This paper had been quite expected from either the KMC or DSK group, based on the success of minimizers so far (check
- “2014 The Year of Minimizers in Bioinformatics”). The issue is how to choose the minimizer, because alphabetical ordering creates a number of problems. Firstly, the sizes of partitions are unbalanced and low-entropy sequences like AAAAAA get too many hits. Rayan Chikhi et al. showed that choosing minimizers based on relative frequency of presence worked better, but that would require knowing all k-mers, whereas in k-mer counting one attempts to find the k-mers in the first place. Wood and Salzberg came up with another clever approach based on randomizing the bits using XOR.
This paper proposes two novel ideas -
There are two main ideas behind these improvements. The first is the use of signatures of k-mers that are a generalization of the idea of minimizers (Roberts et al., 2004a,b). Signatures allow significant reduction of temporary disk space. The minimizers were used for the first time for the k-mer counting in MSPKmerCounter, but our modification significantly reduces the main memory requirements (up to 35 times) as well as disk space (about 5 times) as compared to MSPKmerCounter. The second main novelty is the use of (k, x)-mers (x > 0) for reduction of the amount of data to sort. Simply speaking, instead of sorting some amount of k-mers we sort a much smaller portion of (k + x)-mers and then obtain the statistics for k-mers in the postprocessing phase.
We are still in the middle of going through the paper, but presume the second idea possibly came from their earlier paper on compression mentioned in our earlier blog post - Minimizer Success Disk-based Genome Sequencing Data Compression. In the meanwhile, please feel free to comment on -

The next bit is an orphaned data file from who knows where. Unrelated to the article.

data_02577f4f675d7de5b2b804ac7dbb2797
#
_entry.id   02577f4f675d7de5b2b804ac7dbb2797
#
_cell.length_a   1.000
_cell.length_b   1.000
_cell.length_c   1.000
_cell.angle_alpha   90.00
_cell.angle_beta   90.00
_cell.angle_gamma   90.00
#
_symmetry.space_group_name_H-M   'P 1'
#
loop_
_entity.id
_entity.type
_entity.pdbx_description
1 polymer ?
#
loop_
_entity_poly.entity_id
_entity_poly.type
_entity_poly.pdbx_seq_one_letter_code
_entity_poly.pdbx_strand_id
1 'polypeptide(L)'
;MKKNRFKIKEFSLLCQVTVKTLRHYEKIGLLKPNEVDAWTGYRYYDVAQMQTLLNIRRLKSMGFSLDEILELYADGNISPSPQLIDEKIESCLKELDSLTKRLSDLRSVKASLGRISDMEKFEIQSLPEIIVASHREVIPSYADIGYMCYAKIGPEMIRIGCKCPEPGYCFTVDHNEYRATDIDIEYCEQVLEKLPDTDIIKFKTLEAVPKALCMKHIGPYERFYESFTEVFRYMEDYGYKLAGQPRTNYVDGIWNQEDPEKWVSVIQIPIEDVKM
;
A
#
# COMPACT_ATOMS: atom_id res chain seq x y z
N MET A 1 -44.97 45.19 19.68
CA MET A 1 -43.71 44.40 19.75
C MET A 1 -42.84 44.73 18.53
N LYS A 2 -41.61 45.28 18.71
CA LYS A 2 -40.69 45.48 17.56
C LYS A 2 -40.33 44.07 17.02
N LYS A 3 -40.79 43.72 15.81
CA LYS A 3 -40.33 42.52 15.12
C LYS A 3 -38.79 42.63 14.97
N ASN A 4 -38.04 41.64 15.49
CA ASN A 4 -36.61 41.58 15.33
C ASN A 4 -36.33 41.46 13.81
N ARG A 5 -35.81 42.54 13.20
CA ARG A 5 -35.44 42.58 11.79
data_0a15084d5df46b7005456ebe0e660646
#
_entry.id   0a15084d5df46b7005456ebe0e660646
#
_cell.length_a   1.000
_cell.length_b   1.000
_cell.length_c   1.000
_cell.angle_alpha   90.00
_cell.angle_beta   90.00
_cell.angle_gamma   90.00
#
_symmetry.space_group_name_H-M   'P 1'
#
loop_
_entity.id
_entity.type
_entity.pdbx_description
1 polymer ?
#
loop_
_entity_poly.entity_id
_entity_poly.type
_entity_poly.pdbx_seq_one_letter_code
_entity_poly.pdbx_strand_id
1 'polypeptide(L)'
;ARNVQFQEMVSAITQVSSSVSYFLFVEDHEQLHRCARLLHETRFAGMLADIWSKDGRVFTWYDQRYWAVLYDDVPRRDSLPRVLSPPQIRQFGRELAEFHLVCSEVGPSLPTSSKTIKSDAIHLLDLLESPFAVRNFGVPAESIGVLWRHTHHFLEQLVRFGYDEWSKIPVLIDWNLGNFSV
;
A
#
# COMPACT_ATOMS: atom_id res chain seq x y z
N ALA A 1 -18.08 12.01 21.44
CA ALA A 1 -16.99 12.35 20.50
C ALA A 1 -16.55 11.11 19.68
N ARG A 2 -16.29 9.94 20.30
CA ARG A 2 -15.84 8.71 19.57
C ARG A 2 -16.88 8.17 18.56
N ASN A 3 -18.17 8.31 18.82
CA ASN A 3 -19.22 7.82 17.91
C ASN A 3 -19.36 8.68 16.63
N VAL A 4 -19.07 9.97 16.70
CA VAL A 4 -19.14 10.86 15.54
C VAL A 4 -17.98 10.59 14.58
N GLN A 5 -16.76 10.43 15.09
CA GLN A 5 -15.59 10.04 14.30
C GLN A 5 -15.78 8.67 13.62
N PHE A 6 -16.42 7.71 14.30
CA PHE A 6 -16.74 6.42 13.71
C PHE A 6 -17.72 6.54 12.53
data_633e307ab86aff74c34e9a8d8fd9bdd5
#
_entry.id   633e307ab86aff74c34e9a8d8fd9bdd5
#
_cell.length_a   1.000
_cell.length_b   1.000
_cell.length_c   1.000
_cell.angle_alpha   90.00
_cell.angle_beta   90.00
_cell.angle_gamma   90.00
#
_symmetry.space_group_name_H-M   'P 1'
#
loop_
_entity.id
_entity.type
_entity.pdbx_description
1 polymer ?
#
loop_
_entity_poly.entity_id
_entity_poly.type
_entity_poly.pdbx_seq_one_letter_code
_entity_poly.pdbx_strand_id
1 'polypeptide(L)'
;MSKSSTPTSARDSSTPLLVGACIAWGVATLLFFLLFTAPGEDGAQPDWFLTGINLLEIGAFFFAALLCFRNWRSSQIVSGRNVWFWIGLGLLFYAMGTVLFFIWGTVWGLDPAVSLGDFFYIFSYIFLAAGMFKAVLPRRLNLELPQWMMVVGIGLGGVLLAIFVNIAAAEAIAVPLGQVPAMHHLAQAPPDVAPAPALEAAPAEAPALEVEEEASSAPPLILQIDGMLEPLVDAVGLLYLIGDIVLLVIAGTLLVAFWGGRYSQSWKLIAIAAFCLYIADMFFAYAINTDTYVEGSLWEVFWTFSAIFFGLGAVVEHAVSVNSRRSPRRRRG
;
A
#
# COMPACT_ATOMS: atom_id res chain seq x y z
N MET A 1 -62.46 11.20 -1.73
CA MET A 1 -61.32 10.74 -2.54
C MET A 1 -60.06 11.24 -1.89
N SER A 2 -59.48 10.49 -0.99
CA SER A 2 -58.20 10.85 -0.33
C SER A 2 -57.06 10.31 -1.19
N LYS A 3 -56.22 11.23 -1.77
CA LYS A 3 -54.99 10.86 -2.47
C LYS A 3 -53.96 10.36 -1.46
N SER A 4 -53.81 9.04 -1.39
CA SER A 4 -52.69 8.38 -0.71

Motivation: Building the histogram of occurrences of every k-symbol long substring of nucleotide data is a standard step in many bioinformatics applications, known under the name of k-mer counting. Its applications include developing de Bruijn graph genome assemblers, fast multiple sequence alignment and repeat detection. The tremendous amounts of NGS data require fast algorithms for k-mer counting, preferably using moderate amounts of memory.
Results: We present a novel method for k-mer counting, on large datasets at least twice faster than the strongest competitors (Jellyfish~2, KMC~1), using about 12\,GB (or less) of RAM memory. Our disk-based method bears some resemblance to MSPKmerCounter, yet replacing the original minimizers with signatures (a carefully selected subset of all minimizers) and using (k,x)-mers allows to significantly reduce the I/O, and a highly parallel overall architecture allows to achieve unprecedented processing speeds. For example, KMC~2 allows to count the 28-mers of a human reads collection with 44-fold coverage (106\,GB of compressed size) in about 20 minutes, on a 6-core Intel i7 PC with an SSD.
And the world cup goes to Gliwice and Lodz, Poland !
The presented KMC 2 algorithm is currently the fastest k-mer counter, with modest resource (memory and disk) requirements. Although the used approach is similar to the one from MSPKmerCounter, we obtain an order of magnitude faster processing, due to the following KMC features: replacing the original minimizers with signatures (a carefully selected subset of all minimizers), using (k, x)-mers and a highly parallel overall architecture. As opposed to most competitors, KMC 2 worked stably across a large range of datasets and test settings.